Top Ten Reasons to Love Organic Cotton

Top Ten Reasons to Love Organic Cotton

1.  Organic cotton is high quality cotton

Organic cotton is high quality cotton. The cotton crop has not been treated with harsh chemicals during farming and subsequent processing and this is a major difference between organic and non-organic cotton. Organic cotton is every bit as durable, if not more so, compared to non-organic cotton.

2.  Production of Organic Cotton uses a staggering 91% less water!

Organic farming practices create soils which soak up and retain more water so they can better cope with both floods and drought. 80% of the land producing organic cotton is located in areas which are predominantly rain-fed, and therefore require less blue water. A wide range of techniques are used by organic farmers to conserve water such as:

  • Rainwater harvesting
  • Selecting drought resistant seed varieties
  • Good soil management

These water conservation methods mean that 91% less water is used in the production of organic cotton (from farm to bale) compared to conventional (i.e. non-organic) cotton.

3.  Organic cotton is cost effective

Buying organic bed linen will save you money in the long run because it’s high quality and durable and there are multiple benefits to your health and your environment making organic cotton the more cost effective, wiser choice for both people and planet.

4.  No synthetic pesticides or fertilisers

Organic farmers work in harmony with nature and use a range of natural techniques to support the growth of healthy crops. For instance, organic farmers do not use toxic pesticides and artificial fertilisers, which keeps waterways safe and the cotton crop is free of synthetic pesticides.

5.  No toxic chemical-based dyes

Organic cotton is certified by The Global Organic Textile Standard (GOTS) that ensures factories have met strict social and environmental criteria. This means only low impact chemicals are used in dyes. Remember long-term or prolonged exposure to some of the chemicals and dyes used in the manufacturing of non-organic textiles have been found to be carcinogenic and to disrupt hormones in both humans and animals.

6.  Strengthens farmers’ and workers’ rights

GOTS certified organic cotton is the only certification standard that not only guarantees the environmental credentials of organic cotton, but also ensures workers’ rights are protected too. To be certified to GOTS, working conditions must be safe and hygienic; no forced or child labour can be used; a fair living wage must be paid; workers can’t be made to work excessively long hours; regular employment must be provided; workers must be allowed to form unions, and there can be no workplace discrimination.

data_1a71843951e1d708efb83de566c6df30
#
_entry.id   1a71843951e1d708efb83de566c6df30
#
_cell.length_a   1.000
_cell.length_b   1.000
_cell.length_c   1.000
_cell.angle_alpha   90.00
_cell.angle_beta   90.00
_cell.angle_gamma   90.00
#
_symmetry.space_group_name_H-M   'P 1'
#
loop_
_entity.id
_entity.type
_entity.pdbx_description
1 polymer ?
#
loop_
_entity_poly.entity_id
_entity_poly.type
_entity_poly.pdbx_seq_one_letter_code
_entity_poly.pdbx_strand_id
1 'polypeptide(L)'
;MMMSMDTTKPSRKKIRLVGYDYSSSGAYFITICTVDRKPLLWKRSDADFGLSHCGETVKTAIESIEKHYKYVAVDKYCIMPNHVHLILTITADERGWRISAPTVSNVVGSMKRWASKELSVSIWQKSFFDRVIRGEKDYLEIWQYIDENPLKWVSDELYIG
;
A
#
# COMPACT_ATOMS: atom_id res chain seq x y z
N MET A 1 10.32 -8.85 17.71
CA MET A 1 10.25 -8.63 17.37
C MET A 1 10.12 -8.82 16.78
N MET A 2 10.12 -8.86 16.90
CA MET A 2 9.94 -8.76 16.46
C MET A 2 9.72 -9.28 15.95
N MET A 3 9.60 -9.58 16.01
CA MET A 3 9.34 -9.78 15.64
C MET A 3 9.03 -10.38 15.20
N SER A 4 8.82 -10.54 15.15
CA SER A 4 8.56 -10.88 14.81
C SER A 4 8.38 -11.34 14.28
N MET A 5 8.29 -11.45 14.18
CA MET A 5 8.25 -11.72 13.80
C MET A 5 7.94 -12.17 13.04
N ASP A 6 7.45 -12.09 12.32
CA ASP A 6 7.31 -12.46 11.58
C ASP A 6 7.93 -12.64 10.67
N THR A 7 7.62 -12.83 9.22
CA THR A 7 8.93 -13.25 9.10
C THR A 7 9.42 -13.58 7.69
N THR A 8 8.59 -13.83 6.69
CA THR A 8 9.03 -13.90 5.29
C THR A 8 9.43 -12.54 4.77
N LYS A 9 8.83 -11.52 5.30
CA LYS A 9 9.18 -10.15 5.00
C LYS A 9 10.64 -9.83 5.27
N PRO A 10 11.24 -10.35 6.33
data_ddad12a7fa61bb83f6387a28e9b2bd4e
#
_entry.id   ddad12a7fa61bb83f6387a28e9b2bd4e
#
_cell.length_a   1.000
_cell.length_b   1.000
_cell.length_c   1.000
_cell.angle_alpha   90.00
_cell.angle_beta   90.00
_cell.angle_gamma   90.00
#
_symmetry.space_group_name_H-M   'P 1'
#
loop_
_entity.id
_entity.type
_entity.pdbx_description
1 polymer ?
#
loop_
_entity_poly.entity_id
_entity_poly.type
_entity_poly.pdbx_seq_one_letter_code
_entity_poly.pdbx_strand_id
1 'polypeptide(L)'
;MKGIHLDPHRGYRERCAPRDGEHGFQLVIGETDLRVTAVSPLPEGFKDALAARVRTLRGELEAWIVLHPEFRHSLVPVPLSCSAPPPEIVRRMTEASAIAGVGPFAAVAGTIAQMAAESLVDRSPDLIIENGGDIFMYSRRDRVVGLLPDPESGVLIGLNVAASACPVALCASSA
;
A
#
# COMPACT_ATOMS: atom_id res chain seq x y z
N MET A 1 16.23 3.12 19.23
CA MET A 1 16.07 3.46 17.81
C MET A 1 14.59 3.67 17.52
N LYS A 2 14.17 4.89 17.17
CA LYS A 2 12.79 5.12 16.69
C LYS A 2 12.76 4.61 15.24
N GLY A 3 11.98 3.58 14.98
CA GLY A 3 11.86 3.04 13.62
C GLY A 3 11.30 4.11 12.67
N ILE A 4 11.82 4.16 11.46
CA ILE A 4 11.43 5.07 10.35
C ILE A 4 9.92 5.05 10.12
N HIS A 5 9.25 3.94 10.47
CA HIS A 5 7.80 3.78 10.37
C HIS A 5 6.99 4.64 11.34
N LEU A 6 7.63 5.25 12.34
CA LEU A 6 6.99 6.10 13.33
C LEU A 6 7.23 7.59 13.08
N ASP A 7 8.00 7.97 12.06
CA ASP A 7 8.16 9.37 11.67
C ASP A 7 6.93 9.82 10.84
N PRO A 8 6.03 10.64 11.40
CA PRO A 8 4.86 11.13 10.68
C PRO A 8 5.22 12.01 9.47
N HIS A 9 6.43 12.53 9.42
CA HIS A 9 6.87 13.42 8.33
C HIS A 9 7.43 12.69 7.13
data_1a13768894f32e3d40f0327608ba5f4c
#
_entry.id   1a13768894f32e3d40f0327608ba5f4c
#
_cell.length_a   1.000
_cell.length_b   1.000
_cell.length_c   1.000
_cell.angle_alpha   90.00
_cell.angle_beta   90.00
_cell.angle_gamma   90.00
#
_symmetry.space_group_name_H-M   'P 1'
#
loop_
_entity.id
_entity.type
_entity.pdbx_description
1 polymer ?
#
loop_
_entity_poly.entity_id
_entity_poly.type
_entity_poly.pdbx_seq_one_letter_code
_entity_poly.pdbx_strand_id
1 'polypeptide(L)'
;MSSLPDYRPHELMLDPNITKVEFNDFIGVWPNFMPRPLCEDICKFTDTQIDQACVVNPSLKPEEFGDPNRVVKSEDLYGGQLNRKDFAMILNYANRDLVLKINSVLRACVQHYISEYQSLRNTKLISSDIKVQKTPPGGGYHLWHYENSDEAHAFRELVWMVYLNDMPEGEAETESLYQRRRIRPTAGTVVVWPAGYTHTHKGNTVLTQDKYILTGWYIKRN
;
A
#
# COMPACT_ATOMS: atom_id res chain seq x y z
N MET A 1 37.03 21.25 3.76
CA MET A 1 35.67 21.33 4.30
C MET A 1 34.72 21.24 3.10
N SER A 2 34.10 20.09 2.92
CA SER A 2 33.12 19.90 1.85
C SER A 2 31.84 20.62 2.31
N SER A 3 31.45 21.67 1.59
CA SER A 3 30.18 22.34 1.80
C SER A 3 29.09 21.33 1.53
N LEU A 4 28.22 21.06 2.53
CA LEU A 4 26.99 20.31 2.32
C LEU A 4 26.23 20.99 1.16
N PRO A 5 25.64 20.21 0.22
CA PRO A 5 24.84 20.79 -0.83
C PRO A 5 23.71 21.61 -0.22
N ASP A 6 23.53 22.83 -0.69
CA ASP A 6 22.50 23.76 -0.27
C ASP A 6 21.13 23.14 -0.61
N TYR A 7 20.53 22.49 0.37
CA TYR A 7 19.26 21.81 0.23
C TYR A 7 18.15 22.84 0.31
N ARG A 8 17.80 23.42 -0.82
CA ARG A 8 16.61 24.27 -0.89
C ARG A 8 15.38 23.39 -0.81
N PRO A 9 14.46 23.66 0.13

7.  Protects our environment

Certified organic cotton (GOTS) means strict environmental criteria must be met throughout the farming and textile processing stages. Only low impact chemicals are allowed, water use is monitored and wastewater must be treated properly before being released. Inputs such as toxic heavy metals and anything that has been genetically modified are forbidden – this practice saves our waterways from toxic pollution. Organic cotton farming uses less energy and healthy organic soils store more CO2.

8.  Good for your health

Organic cotton is free from heavy metals, and other toxic and harmful chemicals for human health that are standard in non-organic cotton, so it is safe to be in contact with organic cotton sheets during the third of your life spent in bed!  

9.  Protects farmers’ health

Up to 77 million non-organic cotton workers suffer from pesticide poisoning each year. These pesticides are banned in organic cotton farming which protects farmers, and their families’ health and their precious land and local community.

10.  Ensures farmers’ livelihood

Many studies have cited indebtedness as the major contributing factor to the appallingly high rate of suicides in conventional (i.e. non-organic) farmers in developing countries. Organic farming practices help to greatly offset such risks. For example, organic cotton farming does not require purchase of external inputs (commercially bought seed, fertilizers and pesticides). Such expenses often require the cotton farmers in developing countries to obtain high interest loans. In addition, organic farming usually involves crop rotation with a food crop, thus decreasing risk for the farmers (if one crop fails) and providing a food source for both farmers and the local community. Furthermore, the food crop ‘waste’ serves a natural (and free!) fertilizer for the soil.


Nisa Shah, co-founder Sleep Organic

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